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Chaos: What Happens When You’re Triggered By A Film?

This quite a personal article, but it is a necessary one. I hope that by writing this article I will be able to process what took place and also inform others about anxiety and post-traumatic stress disorder. It’s not an easy subject to tackle, as it is still quite a taboo in our society. Being ‘triggered’ is often used as a slur and an insult towards people who are deemed too ‘sensitive’ to handle certain subjects. However, it is something that has been part of the human condition for as long as we have been on this planet. Being triggered is when something, causes a negative emotional response.

Now, the reason why I have decided to write about the subject of being triggered is because I experienced the condition first hand only the other day. I planned to watch Jonas Åkerlund’s Lords of Chaos, a semi-fictionalised account of the early 1990s Norwegian black metal scene told from the perspective of Mayhem co-founder Euronymous (played by Rory Culkin). The band have had a very controversial history; what with, the 1991 suicide of vocalist Per Yngve Ohlin (“Dead”) and the 1993 murder of guitarist Øystein Aarseth (“Euronymous”) by former member Varg Vikernes (“Count Grishnackh”) of Burzum. Of course; after doing my research into the band’s troubled history, I should have been prepared for what occurs in the film. Sadly, this was not the case, and I ended up having one of the worse viewing experiences of my adult life.

I was about twenty or so minutes into the film when I encountered this episode. The film had already left me feeling nauseated when Dead (Jack Kilmer) self-harmed during a live show, spraying blood across the faces of the audience. We don’t really have an extreme close-up of the blade cutting the flesh of the performer, and there’s another action taking place elsewhere in the scene that this act of self-mutilation is not the centre of focus. This was not the scene that led me to experience a panic attack, but I will admit that I was already feeling very light-headed. Upon hindsight, I should have called it quits there and then. Still, I and the film continued, with Dead’s mental health deteriorating fairly rapidly.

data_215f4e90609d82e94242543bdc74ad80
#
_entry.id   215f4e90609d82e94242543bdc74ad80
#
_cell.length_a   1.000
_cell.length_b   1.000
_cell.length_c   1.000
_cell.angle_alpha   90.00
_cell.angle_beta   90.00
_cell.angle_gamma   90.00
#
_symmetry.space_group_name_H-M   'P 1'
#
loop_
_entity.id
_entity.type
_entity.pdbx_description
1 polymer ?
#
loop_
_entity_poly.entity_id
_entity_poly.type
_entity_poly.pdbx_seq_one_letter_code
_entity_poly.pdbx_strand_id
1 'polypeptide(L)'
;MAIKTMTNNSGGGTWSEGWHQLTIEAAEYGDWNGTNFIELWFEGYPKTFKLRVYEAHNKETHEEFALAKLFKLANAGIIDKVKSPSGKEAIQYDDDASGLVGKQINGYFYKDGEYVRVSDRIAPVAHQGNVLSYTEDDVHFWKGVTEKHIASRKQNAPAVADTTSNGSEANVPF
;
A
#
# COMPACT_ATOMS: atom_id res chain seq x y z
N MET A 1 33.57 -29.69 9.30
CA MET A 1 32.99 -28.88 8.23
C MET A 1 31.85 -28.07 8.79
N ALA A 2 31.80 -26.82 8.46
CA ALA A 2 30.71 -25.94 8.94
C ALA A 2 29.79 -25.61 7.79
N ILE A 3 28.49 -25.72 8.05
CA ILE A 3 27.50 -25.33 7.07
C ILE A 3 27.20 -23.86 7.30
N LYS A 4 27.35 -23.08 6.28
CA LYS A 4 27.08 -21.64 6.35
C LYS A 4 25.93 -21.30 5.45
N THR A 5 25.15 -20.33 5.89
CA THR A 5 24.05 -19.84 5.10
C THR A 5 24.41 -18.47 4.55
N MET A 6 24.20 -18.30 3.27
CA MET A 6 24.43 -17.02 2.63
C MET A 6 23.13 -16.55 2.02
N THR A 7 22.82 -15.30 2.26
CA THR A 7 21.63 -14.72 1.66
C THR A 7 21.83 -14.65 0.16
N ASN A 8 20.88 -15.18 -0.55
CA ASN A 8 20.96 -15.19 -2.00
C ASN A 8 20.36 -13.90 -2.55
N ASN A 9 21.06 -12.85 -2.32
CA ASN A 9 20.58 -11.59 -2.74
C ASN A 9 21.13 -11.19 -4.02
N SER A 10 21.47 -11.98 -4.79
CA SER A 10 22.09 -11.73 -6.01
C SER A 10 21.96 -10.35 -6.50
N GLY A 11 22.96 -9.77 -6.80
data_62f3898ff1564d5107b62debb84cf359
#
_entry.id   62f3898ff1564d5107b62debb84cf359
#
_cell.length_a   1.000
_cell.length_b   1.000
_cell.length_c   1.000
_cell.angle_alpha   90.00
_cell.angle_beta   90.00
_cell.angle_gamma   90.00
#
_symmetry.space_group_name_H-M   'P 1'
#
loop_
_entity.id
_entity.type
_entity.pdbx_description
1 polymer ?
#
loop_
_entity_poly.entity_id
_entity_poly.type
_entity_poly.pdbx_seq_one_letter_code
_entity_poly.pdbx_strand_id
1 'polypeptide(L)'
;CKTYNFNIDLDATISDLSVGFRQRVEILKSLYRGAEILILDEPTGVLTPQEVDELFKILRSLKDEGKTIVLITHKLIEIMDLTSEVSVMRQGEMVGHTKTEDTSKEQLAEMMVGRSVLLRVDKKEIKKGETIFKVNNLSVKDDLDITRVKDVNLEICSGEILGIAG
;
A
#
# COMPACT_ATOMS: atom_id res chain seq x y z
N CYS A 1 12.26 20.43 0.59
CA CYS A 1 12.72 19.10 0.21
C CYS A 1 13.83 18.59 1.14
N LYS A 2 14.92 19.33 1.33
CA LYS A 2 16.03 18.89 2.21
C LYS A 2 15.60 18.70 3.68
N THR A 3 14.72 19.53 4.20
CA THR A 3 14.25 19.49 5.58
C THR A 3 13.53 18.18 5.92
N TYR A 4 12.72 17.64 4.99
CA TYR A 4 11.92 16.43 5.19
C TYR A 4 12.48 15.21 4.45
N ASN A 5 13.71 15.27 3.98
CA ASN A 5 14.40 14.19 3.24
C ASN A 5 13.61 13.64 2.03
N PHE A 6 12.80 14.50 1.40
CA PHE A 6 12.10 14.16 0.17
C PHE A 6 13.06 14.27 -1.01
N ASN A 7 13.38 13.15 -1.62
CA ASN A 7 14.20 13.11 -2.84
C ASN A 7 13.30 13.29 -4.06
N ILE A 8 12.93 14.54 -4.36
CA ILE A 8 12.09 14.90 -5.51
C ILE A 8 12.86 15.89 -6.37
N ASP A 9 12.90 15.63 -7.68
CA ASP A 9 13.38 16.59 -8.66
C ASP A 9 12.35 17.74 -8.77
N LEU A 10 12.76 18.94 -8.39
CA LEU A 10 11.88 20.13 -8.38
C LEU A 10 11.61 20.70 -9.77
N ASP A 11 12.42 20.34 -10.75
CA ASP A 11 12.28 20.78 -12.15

The character of Dead in the film is clearly a deeply troubled young man, who finds joy in torturing cats. But there is more to this person that the filmmakers chose to ignore and instead reduce him to a depressed loner. The real ‘Dead’ was born Per Ohlin in 1969 in Stockholm, Sweden. As a young child, he suffered from sleep apnea, a sleep disorder characterized by pauses in breathing or periods of shallow breathing during sleep. As the disorder disrupts normal sleep, it can lead to serious mental health conditions and affect a child’s mental development. Aside from suffering from this condition, at the age of ten, Per suffered internal bleeding when his spleen ruptured, after what he alleged was an ice skating accident.

 

 

On 8 April 1991, while left alone in the house, Dead uses his personal knife to cut his arms and throat, and then uses Euronymous’ shotgun to shoot himself in the forehead, leaving behind a suicide note. This scene is in the film, shown in brutal fashion lacking any sensitivity, tact or consideration for the viewer and the memory of Per Ohlin. In fact, there is so much emphasis on the self-mutilation, with an extreme close-up of the blood and the wounds, that the director almost glorifies this act.

The viewer doesn’t get to connect with this character and understand the inner torment they were experiencing. Instead, the focus here is only on how gory and ‘messed up’ the suicide is. There’s not a chance for the viewer to pause and reflect on what is taking place. The camera is perverse in the way it won’t cut away from showing what is taking place, to the point that it is disrespectful in how it treats Per’s suicide as a form of entertainment. The scene ends with Per shooting himself in the head, with Åkerlund taking delight in showing us what happens to Per’s head.